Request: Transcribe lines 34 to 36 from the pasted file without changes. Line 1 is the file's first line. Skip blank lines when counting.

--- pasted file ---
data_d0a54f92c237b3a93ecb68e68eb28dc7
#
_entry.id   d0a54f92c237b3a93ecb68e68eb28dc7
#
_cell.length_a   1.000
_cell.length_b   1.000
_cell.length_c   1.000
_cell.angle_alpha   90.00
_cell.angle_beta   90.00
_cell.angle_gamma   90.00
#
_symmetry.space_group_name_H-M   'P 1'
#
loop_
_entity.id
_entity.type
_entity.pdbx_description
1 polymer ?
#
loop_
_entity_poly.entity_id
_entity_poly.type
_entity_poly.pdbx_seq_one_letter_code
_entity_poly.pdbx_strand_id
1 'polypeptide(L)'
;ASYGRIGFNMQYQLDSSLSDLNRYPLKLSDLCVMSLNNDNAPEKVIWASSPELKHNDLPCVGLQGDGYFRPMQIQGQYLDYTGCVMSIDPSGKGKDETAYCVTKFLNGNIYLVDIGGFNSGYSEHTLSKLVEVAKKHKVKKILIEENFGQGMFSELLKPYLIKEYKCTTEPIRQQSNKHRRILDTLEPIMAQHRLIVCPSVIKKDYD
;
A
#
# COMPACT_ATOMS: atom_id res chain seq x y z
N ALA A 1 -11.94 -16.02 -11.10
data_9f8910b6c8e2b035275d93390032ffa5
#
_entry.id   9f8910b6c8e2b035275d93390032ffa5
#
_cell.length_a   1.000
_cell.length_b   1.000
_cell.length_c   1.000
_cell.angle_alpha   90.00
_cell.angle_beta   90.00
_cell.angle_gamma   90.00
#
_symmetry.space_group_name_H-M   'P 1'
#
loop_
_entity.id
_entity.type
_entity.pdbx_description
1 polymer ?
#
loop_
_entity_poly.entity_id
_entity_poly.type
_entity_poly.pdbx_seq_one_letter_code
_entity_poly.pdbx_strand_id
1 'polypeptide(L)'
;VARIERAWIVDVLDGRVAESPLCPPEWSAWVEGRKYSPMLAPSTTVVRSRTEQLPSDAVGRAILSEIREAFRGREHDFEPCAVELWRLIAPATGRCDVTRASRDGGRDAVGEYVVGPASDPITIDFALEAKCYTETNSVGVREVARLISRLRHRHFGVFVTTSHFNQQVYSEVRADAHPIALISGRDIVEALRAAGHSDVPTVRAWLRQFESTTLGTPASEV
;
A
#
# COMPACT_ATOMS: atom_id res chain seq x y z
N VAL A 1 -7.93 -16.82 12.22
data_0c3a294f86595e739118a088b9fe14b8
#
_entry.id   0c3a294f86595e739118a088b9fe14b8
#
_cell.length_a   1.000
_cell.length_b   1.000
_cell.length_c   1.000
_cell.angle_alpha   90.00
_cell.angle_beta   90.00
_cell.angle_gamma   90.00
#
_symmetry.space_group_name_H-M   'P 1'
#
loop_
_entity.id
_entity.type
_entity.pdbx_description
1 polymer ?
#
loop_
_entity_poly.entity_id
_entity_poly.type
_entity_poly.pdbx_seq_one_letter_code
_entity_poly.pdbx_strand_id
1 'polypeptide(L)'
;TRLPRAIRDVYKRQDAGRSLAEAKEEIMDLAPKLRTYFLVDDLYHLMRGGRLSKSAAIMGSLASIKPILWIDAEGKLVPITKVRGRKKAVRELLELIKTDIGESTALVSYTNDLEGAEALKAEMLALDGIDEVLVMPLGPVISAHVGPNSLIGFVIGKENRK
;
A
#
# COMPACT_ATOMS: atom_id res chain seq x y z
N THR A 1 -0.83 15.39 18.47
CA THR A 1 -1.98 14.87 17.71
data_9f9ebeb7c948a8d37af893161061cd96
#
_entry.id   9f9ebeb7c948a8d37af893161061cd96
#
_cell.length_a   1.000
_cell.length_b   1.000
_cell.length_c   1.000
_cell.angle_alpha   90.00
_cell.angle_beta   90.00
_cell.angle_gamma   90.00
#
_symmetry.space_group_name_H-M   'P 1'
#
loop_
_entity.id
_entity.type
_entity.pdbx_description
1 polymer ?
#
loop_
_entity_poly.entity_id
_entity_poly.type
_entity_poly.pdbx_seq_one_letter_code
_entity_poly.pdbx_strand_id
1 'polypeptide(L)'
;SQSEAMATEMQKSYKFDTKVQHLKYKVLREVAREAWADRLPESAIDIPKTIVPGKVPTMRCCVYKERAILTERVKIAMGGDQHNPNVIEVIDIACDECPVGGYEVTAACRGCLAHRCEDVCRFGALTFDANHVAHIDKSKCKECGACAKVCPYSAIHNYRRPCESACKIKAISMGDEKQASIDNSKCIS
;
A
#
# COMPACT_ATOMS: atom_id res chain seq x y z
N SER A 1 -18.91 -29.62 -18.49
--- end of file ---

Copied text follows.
_entry.id   9f8910b6c8e2b035275d93390032ffa5
#
_cell.length_a   1.000